In the future, 40% of services provided by humans working on computers are expected to be done remotely, which could contribute to increased mobility and more people with a migration background establishing themselves in urban areas.  

Martin Stakis, Mayor of Riga says, “If you can work from your home, you can work from everywhere in the world. We want Riga to be the place to work. That’s why one initiative is the digital nomad visa.” The city also works to co-fund the talents who would move and work in Riga’s international companies. 

Municipalities must be ready to integrate newcomers into the labour market. To do so, CONNECTION generated four  how-to guides on step-by-step tips for local-level use. One of them presents pathways to migrant employment. The other three cover strategic approaches to integration, gender in integration policy, and one-stop shops for integration. 

Discussing migration at the Brussels Urban Summit

The plenary session ‘Migration and Diversity: Cities lead the way in turning challenges into opportunities’ will take a deep look at the state of inequalities in cities within a highly uncertain global context. The event will occur on Wednesday, 14 June, as part of the Brussels Urban Summit co-organised by Eurocities. 

The panel debate will address challenges that human mobility presents for cities, such as housing and the inclusion of newcomers into the labour market. 

Cities’ representatives will discuss the adaptability of urban communities and the skillsets of today’s migrants. They will ask whether those skills are compatible with the needs of the local labour markets, or how we can connect the dots through language learning, intercultural exchanges, skills certification, or lifelong learning.

Migration and especially integration tend to become more complex when they impact the supply and quality of affordable housing for both existing and new residents. Therefore panelists will also ask how migration should affect housing policies.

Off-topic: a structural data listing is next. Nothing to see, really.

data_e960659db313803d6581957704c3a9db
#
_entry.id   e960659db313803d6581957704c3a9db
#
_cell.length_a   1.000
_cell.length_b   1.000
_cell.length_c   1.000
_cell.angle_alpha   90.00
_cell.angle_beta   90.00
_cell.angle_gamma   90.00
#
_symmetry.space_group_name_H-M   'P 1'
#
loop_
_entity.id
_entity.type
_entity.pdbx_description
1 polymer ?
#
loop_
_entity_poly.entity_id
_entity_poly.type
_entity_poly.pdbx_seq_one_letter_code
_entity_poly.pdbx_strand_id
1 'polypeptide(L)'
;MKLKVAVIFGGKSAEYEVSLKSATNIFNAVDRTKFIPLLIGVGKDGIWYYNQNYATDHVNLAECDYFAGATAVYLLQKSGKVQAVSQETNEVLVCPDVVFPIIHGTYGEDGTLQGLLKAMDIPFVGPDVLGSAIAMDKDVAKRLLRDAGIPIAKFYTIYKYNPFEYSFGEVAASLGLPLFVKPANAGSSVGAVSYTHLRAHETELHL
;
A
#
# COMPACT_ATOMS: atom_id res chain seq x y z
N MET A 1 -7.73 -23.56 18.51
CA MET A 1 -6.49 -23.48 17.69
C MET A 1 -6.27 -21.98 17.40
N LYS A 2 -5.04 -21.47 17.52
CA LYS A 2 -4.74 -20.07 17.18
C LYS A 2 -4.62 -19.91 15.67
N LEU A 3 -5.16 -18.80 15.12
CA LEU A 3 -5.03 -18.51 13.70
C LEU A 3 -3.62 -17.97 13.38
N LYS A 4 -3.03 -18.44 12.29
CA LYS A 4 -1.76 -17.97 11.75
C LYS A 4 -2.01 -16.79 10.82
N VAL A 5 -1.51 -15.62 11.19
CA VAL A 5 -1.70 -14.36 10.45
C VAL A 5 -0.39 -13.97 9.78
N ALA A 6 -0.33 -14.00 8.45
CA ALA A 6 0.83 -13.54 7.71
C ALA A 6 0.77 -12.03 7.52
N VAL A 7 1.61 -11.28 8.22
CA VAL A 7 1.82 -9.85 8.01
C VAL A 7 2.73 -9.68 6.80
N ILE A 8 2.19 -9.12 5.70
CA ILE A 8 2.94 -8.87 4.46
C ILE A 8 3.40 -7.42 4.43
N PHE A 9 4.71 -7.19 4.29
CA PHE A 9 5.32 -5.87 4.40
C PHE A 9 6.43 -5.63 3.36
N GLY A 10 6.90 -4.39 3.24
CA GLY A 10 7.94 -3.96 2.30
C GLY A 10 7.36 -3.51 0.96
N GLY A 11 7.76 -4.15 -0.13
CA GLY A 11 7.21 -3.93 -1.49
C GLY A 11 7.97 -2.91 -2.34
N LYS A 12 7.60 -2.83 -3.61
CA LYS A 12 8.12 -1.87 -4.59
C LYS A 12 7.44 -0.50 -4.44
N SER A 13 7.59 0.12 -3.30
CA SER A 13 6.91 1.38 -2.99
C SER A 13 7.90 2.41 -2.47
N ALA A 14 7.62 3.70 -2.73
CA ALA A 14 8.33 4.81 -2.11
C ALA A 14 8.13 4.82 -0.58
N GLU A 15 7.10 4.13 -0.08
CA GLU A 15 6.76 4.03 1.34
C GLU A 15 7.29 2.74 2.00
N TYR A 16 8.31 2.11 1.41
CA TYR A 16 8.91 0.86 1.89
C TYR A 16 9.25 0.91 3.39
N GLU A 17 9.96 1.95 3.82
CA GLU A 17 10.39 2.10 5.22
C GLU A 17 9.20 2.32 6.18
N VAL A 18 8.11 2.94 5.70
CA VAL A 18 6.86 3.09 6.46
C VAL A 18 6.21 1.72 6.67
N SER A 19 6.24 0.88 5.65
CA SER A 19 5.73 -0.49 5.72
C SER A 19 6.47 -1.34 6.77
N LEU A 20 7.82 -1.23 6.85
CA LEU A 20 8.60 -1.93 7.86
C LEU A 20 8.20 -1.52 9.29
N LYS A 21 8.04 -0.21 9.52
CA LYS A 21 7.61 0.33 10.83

Those off the radar

The same panel will address the place for undocumented migrants in city life. The truth is people migrate for various reasons and, in some instances, they end up as undocumented residents who lack full access to services, the labour market and the ability to participate in city life fully. 

This has long meant counting on informal networks for work and housing, which, indeed, for many cities in the world, constitute large shares of the urban economy. This has increased the risk of social exclusion, homelessness and poverty in cities such as Brussels —especially for women and single parents.

How can local governments ensure fundamental human rights, and the city’s liveability and maintain popular support for local migration policies? Should policy instruments focus on specific groups or create a standard system that provides services to the most significant number of people possible? 

The session aims to reflect on those questions and determine to what extent local governments can formalise the status of undocumented migrants and refugees so they can fully function as citizens. 

This session about migration at the Brussels Urban Summit will examine how migration and growing diversity shape our cities today and what strategies local governments and civil society can develop to cope with the in and outflux of new populations. Cities’ representatives, activists, and other experts will discuss how this affects the societal, cultural and economic urban tissue. 

Some confirmed speakers are Sara Mora, immigrant rights activist; Aleksandra Dulkiewicz, Mayor of Gdansk; Mansur Yavaş, mayor of Ankara; Ayşe Çaglar, scholar and author; Sven Gatz, Minister for multilingualism at Brussels. 


Marta Buces Eurocities Writer